Are the Lagoons of Venice hiding the secrets to defeating Alzheimer’s and Parkinson's disease?


Still, to this day, the causes of diseases such as Alzheimer’s or Parkinson's are unknown. Consequently, available therapies are unfortunately unable to stop or slow down their pathologies. This challenge applies to all of the so-called neurodegenerative diseases, including the most common types such as Amyotrophic Lateral Sclerosis (aka ALS or Lou Gehrig’s disease), and lesser known such as frontotemporal dementia (FTD).

However, some unexpected help could come from a small marine invertebrate called Botryllus schlosseri, commonly known as star or colonial tunicates that grow and reproduce at low depths in nearshore saltwater environments. These simple organisms also thrive in warm and nutrient-rich areas of the Adriatic Sea, including the Lagoons of Venice. With rudimentary brains of just under a thousand neurons, Botryllus schlosseri shares substantial genomic homology with mammals, for this reason, researchers have been using them as model organisms for some time now.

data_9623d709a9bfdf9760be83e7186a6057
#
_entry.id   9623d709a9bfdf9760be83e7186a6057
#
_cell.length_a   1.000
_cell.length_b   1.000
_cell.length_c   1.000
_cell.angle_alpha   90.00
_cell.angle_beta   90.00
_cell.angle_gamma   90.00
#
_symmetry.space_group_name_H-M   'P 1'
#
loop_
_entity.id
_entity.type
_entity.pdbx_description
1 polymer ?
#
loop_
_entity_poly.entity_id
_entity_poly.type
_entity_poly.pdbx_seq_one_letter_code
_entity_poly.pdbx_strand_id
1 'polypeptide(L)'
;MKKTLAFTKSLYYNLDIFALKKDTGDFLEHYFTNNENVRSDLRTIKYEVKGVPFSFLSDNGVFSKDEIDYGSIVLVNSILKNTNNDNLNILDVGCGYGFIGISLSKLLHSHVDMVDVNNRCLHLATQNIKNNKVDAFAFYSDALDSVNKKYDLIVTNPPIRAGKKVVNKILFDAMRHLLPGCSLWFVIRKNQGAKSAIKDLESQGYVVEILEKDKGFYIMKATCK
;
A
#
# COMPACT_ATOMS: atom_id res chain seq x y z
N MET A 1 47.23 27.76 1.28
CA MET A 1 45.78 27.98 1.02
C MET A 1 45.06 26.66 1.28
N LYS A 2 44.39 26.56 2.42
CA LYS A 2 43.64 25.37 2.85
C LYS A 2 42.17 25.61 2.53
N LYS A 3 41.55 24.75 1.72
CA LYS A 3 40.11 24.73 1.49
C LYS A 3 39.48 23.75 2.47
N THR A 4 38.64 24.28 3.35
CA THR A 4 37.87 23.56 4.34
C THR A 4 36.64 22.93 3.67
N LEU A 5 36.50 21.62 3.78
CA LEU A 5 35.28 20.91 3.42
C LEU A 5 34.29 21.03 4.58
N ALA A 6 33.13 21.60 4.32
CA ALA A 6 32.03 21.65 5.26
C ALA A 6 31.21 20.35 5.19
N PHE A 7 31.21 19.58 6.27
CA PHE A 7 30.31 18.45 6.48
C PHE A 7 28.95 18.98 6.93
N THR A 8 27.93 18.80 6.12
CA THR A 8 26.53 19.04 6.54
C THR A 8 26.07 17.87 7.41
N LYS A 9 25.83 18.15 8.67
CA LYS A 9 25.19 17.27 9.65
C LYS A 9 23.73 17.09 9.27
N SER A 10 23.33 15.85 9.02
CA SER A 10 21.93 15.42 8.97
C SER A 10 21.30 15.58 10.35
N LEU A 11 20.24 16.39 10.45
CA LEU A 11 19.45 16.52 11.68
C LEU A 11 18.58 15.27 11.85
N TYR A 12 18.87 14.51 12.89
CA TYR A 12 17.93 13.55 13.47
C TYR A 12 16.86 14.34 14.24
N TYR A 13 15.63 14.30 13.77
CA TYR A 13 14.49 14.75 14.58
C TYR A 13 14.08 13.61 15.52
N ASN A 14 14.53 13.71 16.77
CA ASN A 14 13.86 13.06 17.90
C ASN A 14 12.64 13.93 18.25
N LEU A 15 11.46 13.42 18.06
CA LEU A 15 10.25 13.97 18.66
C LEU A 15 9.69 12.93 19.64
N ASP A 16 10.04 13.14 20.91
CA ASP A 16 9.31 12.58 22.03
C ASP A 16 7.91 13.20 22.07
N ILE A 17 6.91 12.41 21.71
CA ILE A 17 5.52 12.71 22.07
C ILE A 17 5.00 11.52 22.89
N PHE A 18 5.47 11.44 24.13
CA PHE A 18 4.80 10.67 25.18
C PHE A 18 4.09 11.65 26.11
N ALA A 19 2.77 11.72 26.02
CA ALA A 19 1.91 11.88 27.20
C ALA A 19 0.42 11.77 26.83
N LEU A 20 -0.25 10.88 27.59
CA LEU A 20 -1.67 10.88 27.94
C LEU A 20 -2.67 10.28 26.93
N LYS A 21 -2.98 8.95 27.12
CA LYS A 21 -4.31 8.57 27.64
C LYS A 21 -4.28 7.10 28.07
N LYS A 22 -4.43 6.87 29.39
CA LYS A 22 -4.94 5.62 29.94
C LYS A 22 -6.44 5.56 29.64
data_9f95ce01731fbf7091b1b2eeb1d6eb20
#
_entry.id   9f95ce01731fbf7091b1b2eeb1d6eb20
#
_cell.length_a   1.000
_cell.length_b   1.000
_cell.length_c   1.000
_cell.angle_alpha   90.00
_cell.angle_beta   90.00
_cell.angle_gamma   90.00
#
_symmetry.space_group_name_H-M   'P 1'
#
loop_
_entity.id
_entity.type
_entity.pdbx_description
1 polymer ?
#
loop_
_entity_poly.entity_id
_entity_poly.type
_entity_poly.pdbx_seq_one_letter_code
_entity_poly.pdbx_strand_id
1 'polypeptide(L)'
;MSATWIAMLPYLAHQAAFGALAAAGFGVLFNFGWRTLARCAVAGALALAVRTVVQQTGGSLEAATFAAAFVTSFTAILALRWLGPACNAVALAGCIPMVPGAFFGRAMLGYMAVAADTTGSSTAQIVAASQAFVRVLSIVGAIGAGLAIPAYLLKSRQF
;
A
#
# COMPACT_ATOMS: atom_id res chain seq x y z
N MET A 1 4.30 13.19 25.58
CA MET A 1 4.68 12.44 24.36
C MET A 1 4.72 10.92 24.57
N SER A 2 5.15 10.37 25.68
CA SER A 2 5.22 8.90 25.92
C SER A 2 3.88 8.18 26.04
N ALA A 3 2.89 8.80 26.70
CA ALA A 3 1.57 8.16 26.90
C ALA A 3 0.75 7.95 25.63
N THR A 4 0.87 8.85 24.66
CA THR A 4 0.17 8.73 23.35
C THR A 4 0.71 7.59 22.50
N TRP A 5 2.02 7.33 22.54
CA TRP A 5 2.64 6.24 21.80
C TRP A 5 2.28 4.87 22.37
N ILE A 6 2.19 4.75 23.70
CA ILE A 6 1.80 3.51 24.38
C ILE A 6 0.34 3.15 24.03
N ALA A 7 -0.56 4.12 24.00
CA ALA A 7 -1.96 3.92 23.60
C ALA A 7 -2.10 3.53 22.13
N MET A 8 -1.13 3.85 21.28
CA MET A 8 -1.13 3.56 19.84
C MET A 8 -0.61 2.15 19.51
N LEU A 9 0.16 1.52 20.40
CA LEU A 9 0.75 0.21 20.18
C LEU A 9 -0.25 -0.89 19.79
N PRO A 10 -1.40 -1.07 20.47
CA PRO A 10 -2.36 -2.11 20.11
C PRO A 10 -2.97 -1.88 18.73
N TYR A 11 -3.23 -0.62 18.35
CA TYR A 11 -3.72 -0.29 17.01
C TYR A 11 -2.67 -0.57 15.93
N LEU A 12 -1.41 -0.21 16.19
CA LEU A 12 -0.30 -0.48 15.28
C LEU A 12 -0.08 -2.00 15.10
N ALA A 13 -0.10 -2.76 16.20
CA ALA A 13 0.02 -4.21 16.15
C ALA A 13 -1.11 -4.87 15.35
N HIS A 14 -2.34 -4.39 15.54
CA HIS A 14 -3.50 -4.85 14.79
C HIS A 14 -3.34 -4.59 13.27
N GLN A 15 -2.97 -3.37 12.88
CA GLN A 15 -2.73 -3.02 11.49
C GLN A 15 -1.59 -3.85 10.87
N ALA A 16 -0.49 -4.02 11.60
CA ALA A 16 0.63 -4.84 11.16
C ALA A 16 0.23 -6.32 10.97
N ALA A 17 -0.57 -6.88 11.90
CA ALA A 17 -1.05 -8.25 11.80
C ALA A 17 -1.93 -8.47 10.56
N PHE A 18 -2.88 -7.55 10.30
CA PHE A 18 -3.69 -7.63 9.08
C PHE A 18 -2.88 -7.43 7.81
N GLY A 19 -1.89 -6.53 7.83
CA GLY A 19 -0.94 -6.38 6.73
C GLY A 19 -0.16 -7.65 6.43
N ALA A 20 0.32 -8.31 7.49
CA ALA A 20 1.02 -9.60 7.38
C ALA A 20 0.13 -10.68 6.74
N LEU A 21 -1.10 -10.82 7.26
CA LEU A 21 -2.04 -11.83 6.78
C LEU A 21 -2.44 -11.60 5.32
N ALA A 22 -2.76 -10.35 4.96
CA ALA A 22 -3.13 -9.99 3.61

From the Department of Biology at the University of Padua, Prof Lucia Manni coordinated the international team of researchers from Stanford University in California (Chiara Anselmi), the University of Milan (Alberto Priori and Tommaso Bocci), and other institutions in the study entitled Multiple Forms of Neural Cell Death in the Cyclical Brain Degeneration of A Colonial ChordatePublished in ‘Cells’ by MDPI, the study highlights how this invertebrate contains all the genes involved in human neurodegenerative diseases and, during its life cycle, how its nerve cells age exactly as they do in humans.

Co-author of the study Prof Alberto Priori of the Department of Health Sciences at the University of Milan, “Our results could open up unprecedented scenarios in identifying the lowest common denominator between dissimilar human pathologies and in the use of new methods of non-invasive electrical brain stimulation for the prevention and treatment of neurodegeneration."